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I’m sure we have all wondered how safe we are in the operating theatre from virus circulating in the room and therefore the risk of subsequent COVID-19 infection. The authors addressed this by measuring the airborne particle concentrations in the operating room during five independent surgeries of multiple sizes. The surgeries included FESS, an orbital abscess drainage, and three skull base tumour resections. They found a higher rate of aerosolised particles in the room during microdebrider and drill use, and the highest rates in the operating surgeon position. They draw the conclusion that the operating surgeon should continue to follow guidance to wear PPE during these kinds of procedures but perhaps for the anaesthetist and the circulating staff, full PPE may not be required as the degree of aerosols in the air is much lower. Certainly interesting and largely reassuring data, as the initial reports from Wuhan suggested that circulating virus in the OR could easily infect the entire room.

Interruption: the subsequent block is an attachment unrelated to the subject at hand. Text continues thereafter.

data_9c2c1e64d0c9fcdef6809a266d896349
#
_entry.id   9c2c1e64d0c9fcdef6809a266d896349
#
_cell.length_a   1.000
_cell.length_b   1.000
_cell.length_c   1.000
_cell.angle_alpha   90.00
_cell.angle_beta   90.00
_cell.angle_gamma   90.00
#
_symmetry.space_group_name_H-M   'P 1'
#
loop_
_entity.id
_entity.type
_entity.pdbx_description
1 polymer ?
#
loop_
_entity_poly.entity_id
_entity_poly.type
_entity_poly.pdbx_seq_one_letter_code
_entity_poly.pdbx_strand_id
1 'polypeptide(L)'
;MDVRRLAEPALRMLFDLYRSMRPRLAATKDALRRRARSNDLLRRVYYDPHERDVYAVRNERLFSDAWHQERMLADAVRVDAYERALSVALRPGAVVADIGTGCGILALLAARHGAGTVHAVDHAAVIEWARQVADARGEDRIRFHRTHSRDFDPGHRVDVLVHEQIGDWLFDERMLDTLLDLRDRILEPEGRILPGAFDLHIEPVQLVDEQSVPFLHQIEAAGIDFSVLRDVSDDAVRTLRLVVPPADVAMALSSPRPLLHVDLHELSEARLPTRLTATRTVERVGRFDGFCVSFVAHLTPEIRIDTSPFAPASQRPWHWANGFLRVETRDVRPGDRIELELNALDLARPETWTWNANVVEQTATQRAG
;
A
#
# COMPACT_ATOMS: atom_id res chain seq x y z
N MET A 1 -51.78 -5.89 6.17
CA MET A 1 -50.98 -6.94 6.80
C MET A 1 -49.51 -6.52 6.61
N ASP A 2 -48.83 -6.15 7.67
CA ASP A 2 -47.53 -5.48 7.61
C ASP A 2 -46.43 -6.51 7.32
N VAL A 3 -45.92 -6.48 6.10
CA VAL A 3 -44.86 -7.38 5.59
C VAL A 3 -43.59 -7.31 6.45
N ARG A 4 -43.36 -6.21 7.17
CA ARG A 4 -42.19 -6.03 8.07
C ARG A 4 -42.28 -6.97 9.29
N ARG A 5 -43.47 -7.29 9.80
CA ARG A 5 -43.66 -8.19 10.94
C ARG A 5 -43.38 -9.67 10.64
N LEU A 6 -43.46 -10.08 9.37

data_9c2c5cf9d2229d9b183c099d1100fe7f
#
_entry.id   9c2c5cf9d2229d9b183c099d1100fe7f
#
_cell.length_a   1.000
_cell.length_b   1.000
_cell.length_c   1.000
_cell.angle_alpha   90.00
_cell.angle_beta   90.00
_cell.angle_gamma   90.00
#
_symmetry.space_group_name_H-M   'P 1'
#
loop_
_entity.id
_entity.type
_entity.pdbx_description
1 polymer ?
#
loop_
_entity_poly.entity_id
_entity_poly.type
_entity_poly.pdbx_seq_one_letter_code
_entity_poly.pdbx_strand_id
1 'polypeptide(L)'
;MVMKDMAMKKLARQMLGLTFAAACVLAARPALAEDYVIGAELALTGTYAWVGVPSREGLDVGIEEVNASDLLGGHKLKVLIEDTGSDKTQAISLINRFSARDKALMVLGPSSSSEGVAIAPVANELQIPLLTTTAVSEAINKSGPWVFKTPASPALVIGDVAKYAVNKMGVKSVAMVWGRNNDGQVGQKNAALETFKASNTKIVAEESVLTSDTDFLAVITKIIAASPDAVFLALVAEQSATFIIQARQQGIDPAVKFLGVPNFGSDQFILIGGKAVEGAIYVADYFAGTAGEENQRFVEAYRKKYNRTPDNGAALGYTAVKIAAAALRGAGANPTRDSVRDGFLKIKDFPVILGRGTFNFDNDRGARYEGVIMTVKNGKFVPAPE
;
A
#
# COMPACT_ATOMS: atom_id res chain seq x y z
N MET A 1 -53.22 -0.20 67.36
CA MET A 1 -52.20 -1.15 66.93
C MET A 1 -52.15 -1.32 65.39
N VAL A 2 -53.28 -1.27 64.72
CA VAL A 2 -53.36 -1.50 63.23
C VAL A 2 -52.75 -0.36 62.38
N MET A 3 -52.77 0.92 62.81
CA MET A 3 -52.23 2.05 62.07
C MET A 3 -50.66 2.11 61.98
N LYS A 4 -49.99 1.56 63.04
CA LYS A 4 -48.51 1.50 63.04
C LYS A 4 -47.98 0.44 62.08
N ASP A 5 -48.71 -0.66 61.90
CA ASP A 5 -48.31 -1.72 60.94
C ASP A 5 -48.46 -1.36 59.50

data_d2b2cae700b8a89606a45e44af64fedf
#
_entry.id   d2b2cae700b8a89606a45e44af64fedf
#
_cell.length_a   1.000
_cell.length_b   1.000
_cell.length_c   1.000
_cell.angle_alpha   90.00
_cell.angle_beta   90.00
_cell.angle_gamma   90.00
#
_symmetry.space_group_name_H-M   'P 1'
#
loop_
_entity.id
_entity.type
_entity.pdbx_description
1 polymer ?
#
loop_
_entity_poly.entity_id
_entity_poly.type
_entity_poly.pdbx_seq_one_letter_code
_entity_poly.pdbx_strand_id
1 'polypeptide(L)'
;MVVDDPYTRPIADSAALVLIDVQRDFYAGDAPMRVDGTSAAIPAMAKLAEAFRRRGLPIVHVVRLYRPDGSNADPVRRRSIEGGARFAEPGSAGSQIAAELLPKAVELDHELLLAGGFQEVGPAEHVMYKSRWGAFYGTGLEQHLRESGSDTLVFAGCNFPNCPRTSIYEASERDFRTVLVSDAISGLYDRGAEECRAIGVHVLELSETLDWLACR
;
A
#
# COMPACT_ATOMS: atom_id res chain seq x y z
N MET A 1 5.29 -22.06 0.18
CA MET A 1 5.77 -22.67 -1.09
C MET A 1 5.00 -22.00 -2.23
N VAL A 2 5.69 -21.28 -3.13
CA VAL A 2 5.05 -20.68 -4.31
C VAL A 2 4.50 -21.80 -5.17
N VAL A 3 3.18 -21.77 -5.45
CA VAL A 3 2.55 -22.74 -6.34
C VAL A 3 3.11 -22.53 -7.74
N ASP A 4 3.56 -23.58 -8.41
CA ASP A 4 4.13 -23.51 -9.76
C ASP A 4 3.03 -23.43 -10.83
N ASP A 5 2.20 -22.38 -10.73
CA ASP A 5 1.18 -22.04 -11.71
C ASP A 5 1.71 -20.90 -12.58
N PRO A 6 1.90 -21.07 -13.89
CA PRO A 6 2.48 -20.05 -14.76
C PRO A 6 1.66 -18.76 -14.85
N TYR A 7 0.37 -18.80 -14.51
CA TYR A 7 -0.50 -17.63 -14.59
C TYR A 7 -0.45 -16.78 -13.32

Quantification of aerosol particle concentrations during endoscopic sinus surgery in the operating room.
Murr A, Lenze NR, Brown WC, et al.
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Joanna Stephens

United Lincolnshire Hospitals NHS Trust, UK.

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